If you currently have a blog that is something like mybusiness.blogspot.com and you build a ton of inbound links to the site, Google [via Blogger] does not let you redirect that SEO value to a new site (like your company website).

Basically, Google has seemingly made it intentionally difficult to migrate off of their platform. If you’re looking to build a successful business blog that will help you find more clients and grow your business, you should find a professional blogging platform that is designed for your needs.  HubSpot has one such offering (it’s a piece of what we do).  But, if all you need is a blogging tool, we’d recommend WordPress.

In his recorded webinar, Tom Johnson from the Society of Technical Communication, also recommends WordPress, because of the flexibility WordPress offers through its widely available themes (both for free or at a reasonable cost, through Premium themes), as well as its over 4,000 plug-ins.

Once I chose WordPress, I had to decide whether to use the freely-hosted service at WordPress.com, or self-hosted service, at WordPress.org.

I’ll discuss the differences between these WordPress services more fully in my next post, Understanding the Difference between WordPress.com and WordPress.org.

Your Experiences with Blogging Services?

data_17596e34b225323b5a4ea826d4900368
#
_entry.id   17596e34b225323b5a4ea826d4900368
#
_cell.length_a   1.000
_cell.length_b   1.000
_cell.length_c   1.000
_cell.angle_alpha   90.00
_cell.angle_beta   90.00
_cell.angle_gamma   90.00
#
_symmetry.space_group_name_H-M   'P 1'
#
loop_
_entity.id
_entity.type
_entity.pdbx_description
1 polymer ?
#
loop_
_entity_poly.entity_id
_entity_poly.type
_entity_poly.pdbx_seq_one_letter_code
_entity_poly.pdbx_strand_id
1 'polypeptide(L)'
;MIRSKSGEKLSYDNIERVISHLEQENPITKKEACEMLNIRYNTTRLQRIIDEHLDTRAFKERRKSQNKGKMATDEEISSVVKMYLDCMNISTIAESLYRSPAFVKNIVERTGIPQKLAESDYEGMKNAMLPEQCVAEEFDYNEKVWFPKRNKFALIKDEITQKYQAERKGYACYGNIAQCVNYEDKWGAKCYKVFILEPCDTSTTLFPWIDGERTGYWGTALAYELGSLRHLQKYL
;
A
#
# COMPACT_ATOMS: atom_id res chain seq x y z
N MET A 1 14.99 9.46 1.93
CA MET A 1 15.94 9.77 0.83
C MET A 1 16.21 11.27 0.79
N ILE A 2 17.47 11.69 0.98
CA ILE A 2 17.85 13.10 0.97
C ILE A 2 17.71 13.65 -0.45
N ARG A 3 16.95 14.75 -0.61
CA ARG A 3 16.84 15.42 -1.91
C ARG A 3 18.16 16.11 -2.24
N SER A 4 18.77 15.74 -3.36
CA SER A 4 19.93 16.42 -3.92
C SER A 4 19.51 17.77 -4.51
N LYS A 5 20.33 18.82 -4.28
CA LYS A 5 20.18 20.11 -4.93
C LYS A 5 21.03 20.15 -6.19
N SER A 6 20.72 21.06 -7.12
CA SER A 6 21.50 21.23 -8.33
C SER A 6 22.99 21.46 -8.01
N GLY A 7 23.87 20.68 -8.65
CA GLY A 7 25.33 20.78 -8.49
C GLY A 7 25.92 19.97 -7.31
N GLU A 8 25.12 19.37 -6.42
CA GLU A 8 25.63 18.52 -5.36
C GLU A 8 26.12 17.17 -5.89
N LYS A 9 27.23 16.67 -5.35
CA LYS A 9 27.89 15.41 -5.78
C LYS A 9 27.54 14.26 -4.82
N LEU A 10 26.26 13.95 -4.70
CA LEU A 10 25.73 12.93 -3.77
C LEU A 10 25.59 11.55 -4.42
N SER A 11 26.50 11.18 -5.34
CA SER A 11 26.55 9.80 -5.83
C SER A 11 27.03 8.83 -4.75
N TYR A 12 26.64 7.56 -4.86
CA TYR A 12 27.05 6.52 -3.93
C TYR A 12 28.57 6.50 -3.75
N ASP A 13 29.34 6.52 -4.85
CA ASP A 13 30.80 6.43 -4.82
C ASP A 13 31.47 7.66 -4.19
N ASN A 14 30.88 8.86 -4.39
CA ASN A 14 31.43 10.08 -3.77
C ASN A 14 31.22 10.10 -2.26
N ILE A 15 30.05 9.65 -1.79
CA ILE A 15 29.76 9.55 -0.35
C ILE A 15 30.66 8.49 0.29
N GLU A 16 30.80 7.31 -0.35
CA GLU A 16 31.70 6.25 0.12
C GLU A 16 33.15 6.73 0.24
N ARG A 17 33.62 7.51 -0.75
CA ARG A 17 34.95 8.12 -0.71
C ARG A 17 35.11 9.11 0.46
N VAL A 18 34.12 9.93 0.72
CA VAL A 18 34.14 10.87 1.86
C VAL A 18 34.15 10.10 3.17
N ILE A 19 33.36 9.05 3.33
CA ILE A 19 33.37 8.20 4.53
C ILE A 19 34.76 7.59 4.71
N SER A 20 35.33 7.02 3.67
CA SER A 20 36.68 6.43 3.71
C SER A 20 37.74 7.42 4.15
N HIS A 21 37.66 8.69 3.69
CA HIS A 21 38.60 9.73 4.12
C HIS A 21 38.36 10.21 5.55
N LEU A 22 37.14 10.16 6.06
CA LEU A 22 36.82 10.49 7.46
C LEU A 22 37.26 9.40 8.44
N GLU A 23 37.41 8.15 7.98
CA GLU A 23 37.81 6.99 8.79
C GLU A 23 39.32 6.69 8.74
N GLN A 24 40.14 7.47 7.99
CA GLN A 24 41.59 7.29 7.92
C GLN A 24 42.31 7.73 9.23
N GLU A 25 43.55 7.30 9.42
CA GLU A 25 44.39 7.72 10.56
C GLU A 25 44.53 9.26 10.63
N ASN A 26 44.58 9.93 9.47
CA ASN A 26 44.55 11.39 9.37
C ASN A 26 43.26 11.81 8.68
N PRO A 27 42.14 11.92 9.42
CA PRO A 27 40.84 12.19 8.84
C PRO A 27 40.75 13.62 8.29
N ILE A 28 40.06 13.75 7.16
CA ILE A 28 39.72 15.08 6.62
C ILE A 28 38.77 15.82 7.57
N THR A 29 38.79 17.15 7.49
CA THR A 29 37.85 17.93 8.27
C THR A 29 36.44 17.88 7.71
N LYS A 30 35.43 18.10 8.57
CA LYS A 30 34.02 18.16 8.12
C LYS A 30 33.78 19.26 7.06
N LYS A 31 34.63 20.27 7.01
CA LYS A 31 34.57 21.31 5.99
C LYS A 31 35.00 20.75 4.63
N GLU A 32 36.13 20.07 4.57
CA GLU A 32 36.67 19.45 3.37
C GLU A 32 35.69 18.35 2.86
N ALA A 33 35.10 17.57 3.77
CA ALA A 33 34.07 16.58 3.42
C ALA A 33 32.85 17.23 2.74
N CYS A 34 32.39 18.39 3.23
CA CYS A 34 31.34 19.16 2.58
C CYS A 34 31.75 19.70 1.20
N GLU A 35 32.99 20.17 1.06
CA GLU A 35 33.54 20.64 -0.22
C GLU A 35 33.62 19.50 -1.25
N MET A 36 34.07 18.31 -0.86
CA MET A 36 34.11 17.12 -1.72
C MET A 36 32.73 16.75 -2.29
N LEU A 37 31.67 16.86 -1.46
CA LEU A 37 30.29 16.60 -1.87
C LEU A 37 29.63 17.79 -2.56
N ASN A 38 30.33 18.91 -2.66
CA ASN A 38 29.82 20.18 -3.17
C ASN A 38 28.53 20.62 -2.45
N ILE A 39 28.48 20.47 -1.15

If you are currently using a free, hosted service other than my WordPress recommendation, such as Blogger, or if you have any additional thoughts about the freely hosted WordPress service, I’d be happy to hear about your experiences, in the comments. (TypePad is another hosted service, though it does require a monthly fee.)

How about those of you who are using self-hosted blogging services, like Movable Type, “Serendipity,” and WordPress.org? How do you rate your experiences with those services?

Your feedback is especially helpful, both to me and any other readers here, who are sorting through the choices. In one article, I learned that with Blogger you can add Google AdSense ads to your  posts to generate revenue, which seems like a potential benefit to that free service.

What are your thoughts and experiences?

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Contacting the Author: Content for a Convergent World – Peg Mulligan’s Blog